Bethany Sollereder: I’m not a dualist. So I’m happy to represent the other side and say that the Holy Spirit isn’t just active in our minds but in our bodies as well. So I would assume that when I’m in prayer and I’m listening for the voice of God that there’s divine action in the synapsis of my brain but there’s also divine action in the emotional responses that are lodged in my body. In my muscles, in my nerves, all the way through so the experience of God isn’t something that’s just here in my brain or mind, it is actually all the way through the body.
Sarah Lane Ritchie: Yeah and also there’s also plenty of testimony in scripture about the Holy Spirit being present throughout creation so it’s not as if the Holy Spirit is only present to human beings and again if we can take a strong account of divine eminence so basically God’s presence in the world. There’s no reason to confine the Holy Spirit’s interaction with us to our brains or creation in general. We don’t have to say that human beings are so special that we’re the only ones that get to interact with God. The HolySpirit’s presence is something that pervades all creation at every level.
Question 3. When Jesus said to the dying thief ‘Today you will be with me in paradise’, which part of the thief went to paradise?
Sarah Lane Ritchie: I would be willing to say that Jesus was saying something that we can only interpret in our limited English language as meaning one thing but it could have been referencing a much larger kind of thing. What if there’s this reality out there that is so rich and there’s an understanding of what it means to be with God after death that is so beyond what we can comprehend. So the only thing that Jesus could say was today you will be with me in paradise. I have no idea what that’s like. I just don’t have the words for that.
Antony Latham: I agree with you it’s a mystery so let’s not be too dogmatic. However when that thief was dead, where was that person? – And you might say that about anybody who’s dead. The body’s there, there’s no life. So you’re saying that there’s absolutely nothing, no existence, and that only later is that person recreated. There’s a huge problem if you don’t mind me saying with the non-dualist viewpoint. Dualism is basic Christian belief I think.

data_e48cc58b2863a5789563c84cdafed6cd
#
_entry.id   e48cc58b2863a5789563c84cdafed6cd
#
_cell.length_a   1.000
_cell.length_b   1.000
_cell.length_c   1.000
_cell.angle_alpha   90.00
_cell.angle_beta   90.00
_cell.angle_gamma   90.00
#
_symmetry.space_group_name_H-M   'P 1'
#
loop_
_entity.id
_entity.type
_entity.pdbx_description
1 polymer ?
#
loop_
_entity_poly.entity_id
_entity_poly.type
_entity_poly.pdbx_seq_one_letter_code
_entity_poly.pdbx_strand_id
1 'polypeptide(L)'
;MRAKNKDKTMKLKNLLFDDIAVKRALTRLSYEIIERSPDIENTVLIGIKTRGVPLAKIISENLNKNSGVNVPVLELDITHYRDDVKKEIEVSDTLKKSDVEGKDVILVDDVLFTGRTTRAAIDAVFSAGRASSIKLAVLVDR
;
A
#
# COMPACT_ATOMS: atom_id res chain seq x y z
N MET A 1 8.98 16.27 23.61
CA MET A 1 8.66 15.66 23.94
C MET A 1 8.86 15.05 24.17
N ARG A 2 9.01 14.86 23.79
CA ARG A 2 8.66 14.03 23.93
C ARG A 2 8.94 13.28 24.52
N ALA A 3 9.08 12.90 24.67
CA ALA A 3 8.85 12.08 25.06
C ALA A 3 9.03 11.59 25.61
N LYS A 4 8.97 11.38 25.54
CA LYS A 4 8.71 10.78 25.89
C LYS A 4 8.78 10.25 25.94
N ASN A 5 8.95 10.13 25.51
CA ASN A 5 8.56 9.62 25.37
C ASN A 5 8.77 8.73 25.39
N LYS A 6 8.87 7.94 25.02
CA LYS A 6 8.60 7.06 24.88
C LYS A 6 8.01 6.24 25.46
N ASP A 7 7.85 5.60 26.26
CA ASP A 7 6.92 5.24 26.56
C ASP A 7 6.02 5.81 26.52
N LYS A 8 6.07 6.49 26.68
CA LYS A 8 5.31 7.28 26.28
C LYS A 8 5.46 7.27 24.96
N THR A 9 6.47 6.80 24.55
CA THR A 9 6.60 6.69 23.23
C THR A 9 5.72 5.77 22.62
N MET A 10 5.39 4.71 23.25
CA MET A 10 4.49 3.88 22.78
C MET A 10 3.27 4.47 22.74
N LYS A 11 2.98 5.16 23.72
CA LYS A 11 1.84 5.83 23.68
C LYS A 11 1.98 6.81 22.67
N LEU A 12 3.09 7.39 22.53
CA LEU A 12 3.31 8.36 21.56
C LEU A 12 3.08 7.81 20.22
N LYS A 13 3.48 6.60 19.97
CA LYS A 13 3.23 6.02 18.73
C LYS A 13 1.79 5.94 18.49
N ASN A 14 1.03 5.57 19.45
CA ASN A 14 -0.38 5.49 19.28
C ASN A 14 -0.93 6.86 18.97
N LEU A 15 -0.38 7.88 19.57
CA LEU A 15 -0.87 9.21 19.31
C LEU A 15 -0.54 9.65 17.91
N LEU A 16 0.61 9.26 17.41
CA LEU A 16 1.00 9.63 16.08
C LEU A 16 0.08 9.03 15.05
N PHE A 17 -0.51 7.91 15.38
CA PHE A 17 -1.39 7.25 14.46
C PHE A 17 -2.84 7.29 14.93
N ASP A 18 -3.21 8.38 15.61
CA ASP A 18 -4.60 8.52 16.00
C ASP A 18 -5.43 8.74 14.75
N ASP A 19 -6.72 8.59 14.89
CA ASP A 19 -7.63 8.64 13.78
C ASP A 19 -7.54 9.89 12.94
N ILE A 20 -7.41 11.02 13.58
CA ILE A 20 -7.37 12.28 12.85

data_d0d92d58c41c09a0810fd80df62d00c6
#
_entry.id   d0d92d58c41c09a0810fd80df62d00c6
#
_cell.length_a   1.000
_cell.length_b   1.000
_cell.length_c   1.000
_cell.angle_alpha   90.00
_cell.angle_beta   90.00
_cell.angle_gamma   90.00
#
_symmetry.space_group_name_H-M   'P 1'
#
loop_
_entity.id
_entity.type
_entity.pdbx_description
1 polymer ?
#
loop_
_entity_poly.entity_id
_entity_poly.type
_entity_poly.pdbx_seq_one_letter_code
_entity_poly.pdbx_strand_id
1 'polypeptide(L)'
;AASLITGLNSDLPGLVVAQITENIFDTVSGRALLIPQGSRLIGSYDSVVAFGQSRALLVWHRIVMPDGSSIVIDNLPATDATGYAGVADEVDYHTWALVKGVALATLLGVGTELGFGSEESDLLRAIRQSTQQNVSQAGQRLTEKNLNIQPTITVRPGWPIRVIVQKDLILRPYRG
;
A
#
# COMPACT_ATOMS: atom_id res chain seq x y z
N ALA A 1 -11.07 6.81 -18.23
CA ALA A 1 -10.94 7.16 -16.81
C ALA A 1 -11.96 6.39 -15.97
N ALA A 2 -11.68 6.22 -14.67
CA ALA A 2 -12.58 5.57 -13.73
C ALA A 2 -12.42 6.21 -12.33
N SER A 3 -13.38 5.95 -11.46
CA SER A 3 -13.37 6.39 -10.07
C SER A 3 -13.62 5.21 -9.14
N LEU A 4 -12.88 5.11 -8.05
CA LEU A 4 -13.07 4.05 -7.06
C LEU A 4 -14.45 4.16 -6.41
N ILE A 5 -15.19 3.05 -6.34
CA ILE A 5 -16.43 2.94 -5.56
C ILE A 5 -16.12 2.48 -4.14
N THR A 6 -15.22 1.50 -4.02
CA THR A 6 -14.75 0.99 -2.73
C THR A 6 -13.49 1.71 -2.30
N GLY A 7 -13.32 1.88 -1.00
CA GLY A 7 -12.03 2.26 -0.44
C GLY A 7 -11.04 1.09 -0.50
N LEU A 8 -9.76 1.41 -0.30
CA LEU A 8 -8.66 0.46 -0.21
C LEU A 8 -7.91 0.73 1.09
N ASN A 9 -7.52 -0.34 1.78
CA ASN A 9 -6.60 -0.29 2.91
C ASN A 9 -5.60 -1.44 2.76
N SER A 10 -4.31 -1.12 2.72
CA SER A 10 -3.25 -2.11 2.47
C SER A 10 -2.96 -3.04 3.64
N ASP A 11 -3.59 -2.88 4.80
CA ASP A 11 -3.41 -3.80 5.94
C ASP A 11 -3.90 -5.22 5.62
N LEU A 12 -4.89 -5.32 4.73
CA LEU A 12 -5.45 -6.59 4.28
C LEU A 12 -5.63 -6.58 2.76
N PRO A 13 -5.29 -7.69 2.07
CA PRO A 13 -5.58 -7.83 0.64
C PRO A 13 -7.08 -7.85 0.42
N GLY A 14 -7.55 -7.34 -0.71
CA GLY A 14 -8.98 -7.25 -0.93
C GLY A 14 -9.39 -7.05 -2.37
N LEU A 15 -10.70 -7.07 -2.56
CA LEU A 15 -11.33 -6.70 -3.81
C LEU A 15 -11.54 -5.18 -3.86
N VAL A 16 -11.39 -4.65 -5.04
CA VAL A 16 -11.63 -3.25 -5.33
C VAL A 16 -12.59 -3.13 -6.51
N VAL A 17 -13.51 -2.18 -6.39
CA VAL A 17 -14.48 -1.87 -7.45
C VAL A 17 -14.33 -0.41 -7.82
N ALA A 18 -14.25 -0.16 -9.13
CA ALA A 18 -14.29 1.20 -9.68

Bethany Sollereder: There are two ways that I could interpret that passage as a non-dualist. One is to say “yeah they were dualists and we have other reasons for not being dualists and they understood it as to kill only the body.” Just as one might refer to the moon being a light. The moon is not a light but the ancients understood it in that way. So that would be one possibility. The other way to look at it would be that Jesus is simply saying to the thief on the cross ‘Your experience will be today.’ ’You will be with me in paradise’ so that his eyes close on the cross as he dies and in the next instant of his consciousness it’s recreated in whatever way he’s with God in paradise. It’s a way that we could make sense of that.
Antony Latham: The first part I would take some issue with because Jesus was the one who spoke although it does depend on your view of the authority of scripture.
Bethany Sollereder: Jesus talked about the mustard seed as the smallest of all seeds. It’s not even close to the smallest of all seeds….Jesus became human and I think we need to take that seriously in the sense of saying if you talk to Jesus about modern sciences, say quantum physics, he would have said ‘I don’t know what you’re talking about.’ I don’t think we should expect Jesus’ words to be considered aside from historical and cultural context.